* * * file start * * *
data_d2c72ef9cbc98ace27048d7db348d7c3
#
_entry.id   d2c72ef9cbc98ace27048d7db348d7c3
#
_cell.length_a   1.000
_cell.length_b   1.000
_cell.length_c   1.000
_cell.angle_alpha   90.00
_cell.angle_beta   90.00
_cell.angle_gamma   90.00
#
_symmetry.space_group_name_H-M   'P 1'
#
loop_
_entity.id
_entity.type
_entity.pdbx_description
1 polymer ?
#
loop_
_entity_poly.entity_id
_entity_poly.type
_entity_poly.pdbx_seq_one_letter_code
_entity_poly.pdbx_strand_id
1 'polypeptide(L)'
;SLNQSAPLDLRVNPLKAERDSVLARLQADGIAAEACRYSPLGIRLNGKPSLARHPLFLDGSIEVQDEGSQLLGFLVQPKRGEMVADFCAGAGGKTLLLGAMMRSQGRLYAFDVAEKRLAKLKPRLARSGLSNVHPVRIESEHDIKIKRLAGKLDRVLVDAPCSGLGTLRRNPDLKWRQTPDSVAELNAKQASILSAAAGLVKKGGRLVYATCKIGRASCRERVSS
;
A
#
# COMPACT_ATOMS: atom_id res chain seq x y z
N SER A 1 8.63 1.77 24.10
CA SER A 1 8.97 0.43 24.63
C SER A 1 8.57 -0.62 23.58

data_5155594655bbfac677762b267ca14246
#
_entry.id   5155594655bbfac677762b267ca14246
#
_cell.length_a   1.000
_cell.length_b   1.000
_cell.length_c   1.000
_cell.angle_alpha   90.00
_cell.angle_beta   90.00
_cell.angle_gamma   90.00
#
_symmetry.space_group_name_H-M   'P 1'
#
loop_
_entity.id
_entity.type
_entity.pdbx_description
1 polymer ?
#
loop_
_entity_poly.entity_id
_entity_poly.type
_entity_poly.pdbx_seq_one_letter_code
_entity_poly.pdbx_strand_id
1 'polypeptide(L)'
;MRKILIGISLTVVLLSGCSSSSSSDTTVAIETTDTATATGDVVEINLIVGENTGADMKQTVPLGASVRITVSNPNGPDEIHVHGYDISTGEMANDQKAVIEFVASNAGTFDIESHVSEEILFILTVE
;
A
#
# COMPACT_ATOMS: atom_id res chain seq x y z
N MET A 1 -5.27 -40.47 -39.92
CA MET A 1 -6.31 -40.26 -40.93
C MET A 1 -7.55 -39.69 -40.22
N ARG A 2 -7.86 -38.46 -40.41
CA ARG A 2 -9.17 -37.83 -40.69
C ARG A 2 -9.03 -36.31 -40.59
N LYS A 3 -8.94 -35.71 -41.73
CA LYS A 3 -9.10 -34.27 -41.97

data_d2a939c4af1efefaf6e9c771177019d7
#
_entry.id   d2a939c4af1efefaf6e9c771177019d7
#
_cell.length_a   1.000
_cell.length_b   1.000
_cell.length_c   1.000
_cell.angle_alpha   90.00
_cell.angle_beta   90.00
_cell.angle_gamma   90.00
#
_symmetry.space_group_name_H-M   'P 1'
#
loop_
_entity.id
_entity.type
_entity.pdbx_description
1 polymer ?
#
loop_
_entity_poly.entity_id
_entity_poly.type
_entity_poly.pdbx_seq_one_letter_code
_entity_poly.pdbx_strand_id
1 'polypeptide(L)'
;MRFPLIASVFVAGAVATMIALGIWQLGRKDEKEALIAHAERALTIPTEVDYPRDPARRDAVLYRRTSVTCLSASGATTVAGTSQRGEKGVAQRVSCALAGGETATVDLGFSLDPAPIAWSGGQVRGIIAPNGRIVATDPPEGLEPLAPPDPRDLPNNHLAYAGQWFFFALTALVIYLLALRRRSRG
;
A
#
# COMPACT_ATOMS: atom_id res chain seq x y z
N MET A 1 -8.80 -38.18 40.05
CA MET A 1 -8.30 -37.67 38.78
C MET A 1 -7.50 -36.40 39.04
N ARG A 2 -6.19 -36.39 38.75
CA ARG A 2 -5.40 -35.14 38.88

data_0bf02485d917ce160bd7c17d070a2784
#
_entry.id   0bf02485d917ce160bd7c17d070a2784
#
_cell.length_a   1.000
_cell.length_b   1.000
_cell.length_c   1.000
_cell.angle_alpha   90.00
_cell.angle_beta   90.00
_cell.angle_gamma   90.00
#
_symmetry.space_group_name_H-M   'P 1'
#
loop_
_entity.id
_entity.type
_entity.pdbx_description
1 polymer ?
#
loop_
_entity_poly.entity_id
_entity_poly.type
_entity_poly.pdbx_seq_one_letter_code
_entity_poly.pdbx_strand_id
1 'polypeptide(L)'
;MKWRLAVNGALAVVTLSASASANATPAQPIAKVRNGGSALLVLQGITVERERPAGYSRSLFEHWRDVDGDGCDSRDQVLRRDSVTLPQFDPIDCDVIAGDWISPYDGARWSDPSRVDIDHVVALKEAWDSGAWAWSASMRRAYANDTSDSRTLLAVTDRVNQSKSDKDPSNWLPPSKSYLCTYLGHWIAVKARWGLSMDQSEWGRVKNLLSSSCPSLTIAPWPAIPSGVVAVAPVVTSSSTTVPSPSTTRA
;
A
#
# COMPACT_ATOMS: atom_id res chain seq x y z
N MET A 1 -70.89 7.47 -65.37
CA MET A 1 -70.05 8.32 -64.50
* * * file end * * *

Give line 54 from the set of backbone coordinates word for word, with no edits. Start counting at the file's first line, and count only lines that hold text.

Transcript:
_entity_poly.entity_id